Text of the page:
Tinder’s parent company Match Group has announced that Tinder has encrypted all the images that are transferred from its servers to its main application. The announcement was made via a letter addressed to US Senator Ron Wyden who had written to Tinder back in February requesting the company to encrypt photos.

In January, a security firm discovered that photos exchanged on Tinder weren’t encrypted. It was found that if the the firm connected to the same network pretending to be someone using the dating application, the pictures on the app could be easily intercepted between the firm’s and the app’s server.  Senator Ron Wyden (D-OR) wrote to the company expressing concern over that how the images shared on Tinder are vulnerable and easily accessible. Tinder wrote back in a letter assuring him that all photos are encrypted, allowing users to upload their images securely.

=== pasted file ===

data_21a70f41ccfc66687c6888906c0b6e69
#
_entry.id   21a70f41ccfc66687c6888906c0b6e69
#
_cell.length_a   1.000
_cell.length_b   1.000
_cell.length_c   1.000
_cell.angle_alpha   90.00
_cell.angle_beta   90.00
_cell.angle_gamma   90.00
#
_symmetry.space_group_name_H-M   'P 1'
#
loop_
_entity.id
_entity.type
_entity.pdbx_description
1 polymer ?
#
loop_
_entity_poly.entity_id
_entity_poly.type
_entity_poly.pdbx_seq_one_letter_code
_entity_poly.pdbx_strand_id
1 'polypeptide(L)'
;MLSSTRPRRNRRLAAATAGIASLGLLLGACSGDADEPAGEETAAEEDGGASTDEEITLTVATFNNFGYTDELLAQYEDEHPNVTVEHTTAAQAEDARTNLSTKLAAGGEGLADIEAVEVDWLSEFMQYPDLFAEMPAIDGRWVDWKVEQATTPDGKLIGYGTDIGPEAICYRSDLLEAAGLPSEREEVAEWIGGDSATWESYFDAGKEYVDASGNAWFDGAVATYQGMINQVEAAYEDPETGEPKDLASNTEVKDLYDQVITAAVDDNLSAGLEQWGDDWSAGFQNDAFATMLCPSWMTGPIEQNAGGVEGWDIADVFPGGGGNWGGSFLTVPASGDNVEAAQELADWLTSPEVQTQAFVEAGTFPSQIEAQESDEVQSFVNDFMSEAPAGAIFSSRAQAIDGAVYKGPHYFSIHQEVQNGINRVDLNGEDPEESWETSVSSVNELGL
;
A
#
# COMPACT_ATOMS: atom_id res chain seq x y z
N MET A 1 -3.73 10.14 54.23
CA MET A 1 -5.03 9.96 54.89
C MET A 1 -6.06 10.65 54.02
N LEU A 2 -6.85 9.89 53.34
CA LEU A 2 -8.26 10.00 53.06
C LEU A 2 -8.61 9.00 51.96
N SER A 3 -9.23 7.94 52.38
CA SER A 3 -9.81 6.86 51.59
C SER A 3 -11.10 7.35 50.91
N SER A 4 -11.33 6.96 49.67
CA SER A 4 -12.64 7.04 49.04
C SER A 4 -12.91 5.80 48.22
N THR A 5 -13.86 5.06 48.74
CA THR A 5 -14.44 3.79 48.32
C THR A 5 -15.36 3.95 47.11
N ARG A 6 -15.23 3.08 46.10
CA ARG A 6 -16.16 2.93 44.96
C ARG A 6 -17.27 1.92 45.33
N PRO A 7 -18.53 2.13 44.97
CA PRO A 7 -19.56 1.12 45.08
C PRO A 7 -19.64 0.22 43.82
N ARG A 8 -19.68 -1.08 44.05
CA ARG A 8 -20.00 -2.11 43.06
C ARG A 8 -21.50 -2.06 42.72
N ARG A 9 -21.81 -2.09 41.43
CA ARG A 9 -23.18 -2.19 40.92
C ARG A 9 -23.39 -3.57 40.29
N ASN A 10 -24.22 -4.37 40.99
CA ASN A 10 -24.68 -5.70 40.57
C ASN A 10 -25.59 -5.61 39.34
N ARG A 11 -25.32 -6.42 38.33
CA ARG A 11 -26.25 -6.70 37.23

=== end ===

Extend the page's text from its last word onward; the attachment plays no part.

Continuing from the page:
“I am happy to report that ‘swipe data’ has been padded such that all actions are now the same size (effective June 19) and the images transmitted between the Tinder app and the servers are now fully encrypted as well (effective February 6; images on the web version of Tinder were already encrypted),” Jared Sane, General Counsel, Match Group, wrote in the letter.

Screengrab of the letter to Senator Wyden. (Credit: @matthew_d_green on Twitter)

According to the above letter sent to Sen, Tinder encrypted the photos on its app by February 4th, but waited to announce it until they’d fixed another issue. That is if a third party connected to the apps network it can discover the actions made on the app that are either left or right swipes by the amount of data that is transferred.  This can give third party sources access to user behaviour on the app. The company waited to reply to Wyden until it had adjusted the swipe data to be of identical size, a fix implemented on June 19th.

This doesn’t change anything for the user except that they can be more assured that their photos are safe and only visible to other Tinder users.